This morning one of my grandnieces, Ursula, married Gilbert in what was billed as a “Winter Wedding”. The wedding took place three thousand miles away. I was at the ceremony, not physically, but electronically. The church where the wedding took place has a webcam, so I attended the ceremony on my computer, full screen.
My own cousin was the officiating clergyman, and as he welcomed the participants and guests at the beginning of the ceremony, he also greeted me, because he knew I was watching. It was gratifying to hear that greeting, and I hoped it would make the bride and groom feel as if I was actually present for their big occasion.
I was impressed by the ceremony and the way the various participants played their part with quiet confidence and relaxed formality. Mentally I was comparing it with weddings at which I have officiated in my different missions.
When I was in Santiago, Chile, I had one central mission and four satellite missions. There were weddings at the central mission every week, on Saturday afternoon. The satellite missions had weddings once a month. The number of weddings at the central mission was always greater, because it covered a bigger area.
I remember having to officiate at 8 weddings one Saturday before Christmas. That was the most I had on any one day. I mentioned it in a letter to a colleague who was on mission in Japan. He said he smiled when he read it, because that would equal his total for the entire year.
It was a challenge to officiate at several weddings in quick succession. The groom and the guests were usually there on time, but it was understood that the bride would arrive late. In fact I have known of weddings where the bridal party kept driving around killing time, in order to arrive late.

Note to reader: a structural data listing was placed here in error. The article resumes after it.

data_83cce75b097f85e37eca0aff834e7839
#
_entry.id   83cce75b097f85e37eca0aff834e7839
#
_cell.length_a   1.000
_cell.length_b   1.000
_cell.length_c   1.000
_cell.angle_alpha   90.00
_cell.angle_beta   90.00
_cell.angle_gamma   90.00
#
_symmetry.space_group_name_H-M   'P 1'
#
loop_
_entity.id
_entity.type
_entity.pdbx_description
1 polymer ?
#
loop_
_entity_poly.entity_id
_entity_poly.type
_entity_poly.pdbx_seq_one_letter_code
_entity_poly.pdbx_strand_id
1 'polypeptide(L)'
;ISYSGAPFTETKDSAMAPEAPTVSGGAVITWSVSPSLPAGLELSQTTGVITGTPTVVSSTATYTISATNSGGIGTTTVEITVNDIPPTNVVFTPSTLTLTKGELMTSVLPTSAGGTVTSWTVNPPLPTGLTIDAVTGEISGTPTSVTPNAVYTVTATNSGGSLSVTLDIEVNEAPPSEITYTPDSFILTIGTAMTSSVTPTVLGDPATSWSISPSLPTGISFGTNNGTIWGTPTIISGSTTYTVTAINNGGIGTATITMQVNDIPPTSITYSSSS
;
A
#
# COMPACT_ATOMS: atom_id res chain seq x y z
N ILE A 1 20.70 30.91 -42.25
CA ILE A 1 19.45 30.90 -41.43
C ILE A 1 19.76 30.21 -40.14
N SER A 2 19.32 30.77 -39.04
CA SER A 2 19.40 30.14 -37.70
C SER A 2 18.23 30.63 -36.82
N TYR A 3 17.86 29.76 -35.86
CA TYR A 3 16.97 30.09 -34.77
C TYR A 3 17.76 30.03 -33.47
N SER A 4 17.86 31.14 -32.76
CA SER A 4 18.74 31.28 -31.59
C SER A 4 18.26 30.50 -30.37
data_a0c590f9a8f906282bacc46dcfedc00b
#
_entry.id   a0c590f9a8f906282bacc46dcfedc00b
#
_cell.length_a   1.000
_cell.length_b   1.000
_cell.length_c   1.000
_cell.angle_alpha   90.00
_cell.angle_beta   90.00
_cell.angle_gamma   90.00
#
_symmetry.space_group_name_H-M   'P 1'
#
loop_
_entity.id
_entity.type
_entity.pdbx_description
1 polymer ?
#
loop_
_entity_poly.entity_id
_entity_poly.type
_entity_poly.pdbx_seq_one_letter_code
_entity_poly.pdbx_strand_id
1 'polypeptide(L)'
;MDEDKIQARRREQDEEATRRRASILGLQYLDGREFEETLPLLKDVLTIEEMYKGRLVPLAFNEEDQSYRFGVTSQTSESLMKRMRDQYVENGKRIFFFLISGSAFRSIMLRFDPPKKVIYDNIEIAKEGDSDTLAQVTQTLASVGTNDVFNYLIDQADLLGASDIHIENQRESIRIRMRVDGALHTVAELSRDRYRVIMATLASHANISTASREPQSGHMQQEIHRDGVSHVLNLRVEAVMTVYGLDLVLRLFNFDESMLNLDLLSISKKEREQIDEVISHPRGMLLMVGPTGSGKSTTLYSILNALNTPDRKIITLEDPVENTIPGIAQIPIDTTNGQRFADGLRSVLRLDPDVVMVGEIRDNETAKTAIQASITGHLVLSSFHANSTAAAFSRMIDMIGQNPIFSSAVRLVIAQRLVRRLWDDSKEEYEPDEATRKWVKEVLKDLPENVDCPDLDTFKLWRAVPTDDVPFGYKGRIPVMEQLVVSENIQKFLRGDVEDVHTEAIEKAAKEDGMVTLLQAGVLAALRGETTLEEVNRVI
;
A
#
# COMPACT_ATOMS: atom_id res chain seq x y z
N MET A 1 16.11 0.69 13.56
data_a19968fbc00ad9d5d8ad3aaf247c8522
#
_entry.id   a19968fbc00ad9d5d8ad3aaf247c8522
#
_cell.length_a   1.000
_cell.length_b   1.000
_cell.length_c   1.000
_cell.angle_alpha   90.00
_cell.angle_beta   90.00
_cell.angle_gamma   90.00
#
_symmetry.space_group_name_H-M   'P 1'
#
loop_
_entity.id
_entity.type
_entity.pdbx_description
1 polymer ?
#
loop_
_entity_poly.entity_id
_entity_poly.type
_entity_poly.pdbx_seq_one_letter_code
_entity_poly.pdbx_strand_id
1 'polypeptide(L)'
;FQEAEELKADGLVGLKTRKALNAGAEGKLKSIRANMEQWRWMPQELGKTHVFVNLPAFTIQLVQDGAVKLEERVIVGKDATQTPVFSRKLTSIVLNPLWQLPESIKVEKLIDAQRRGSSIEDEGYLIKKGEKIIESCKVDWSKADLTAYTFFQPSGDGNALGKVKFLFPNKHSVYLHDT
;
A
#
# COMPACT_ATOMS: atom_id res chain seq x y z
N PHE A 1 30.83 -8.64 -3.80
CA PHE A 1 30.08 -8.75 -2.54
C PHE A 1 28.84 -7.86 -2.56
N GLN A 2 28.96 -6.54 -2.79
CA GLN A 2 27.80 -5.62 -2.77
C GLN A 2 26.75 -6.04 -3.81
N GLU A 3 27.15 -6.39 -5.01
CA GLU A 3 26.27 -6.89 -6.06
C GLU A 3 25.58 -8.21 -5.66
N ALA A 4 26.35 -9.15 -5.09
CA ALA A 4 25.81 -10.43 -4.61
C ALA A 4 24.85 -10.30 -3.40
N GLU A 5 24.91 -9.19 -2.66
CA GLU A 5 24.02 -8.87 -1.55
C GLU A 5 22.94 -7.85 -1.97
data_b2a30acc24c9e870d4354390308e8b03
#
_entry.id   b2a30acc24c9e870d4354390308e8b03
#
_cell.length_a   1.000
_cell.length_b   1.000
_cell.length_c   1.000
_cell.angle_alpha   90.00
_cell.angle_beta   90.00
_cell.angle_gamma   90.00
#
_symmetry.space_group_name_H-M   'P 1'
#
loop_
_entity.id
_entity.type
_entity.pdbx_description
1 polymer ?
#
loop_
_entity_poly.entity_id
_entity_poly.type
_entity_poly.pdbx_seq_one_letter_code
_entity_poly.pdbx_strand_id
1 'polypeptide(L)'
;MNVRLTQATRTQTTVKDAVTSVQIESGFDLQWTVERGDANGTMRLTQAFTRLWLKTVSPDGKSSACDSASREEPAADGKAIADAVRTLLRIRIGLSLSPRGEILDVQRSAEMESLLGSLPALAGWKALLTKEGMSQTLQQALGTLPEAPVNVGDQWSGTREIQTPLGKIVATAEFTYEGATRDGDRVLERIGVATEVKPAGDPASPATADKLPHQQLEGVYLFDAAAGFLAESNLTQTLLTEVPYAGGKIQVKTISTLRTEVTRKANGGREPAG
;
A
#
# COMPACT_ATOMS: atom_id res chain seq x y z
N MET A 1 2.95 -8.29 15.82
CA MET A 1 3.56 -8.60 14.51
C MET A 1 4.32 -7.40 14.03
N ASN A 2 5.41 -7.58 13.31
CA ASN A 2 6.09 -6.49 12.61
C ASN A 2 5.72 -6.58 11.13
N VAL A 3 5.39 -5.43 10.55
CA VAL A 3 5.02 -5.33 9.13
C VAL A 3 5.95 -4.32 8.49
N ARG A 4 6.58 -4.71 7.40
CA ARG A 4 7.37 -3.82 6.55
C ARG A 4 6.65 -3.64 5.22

I learned to use that waiting time for a purpose. The guests always came with little bags of rice to shower on the couple as they exited the church door after the wedding. It was a nuisance, because in addition to being a waste of good food, it messed up the entrance for the next wedding party.
So I used to coax the guests to bring their little bags of rice to the altar, where we could have it blessed while they were waiting for the bride to arrive. When I got all the bags of rice on the altar, I would tell them how this rice was their way of wishing the bride and groom abundance and prosperity. Then I would tell them that many poor people came to my door during the week asking for food. So I asked the guests to leave the rice with me for the poor, rather than scatter it on the ground at the door of the church. It always worked.
As I attended the Winter Wedding at my computer this morning, I secretly applauded all the hopeful young couples who give themselves to each other in marriage. Last April the Bishop of London spoke movingly at the wedding of Prince William and Kate Middleton in Westminster Abbey. He reminded them that by saying “I will” in marriage, each one promises to help the other become the best that they can be.
He said that marriage is intended to be the way a man and a woman help each other become what God meant each to be. The Bishop quoted Saint Catherine of Siena: “Be who God meant you to be, and you will set the world on fire”. That is a worthy project for the bride and groom at any wedding, even a Winter Wedding.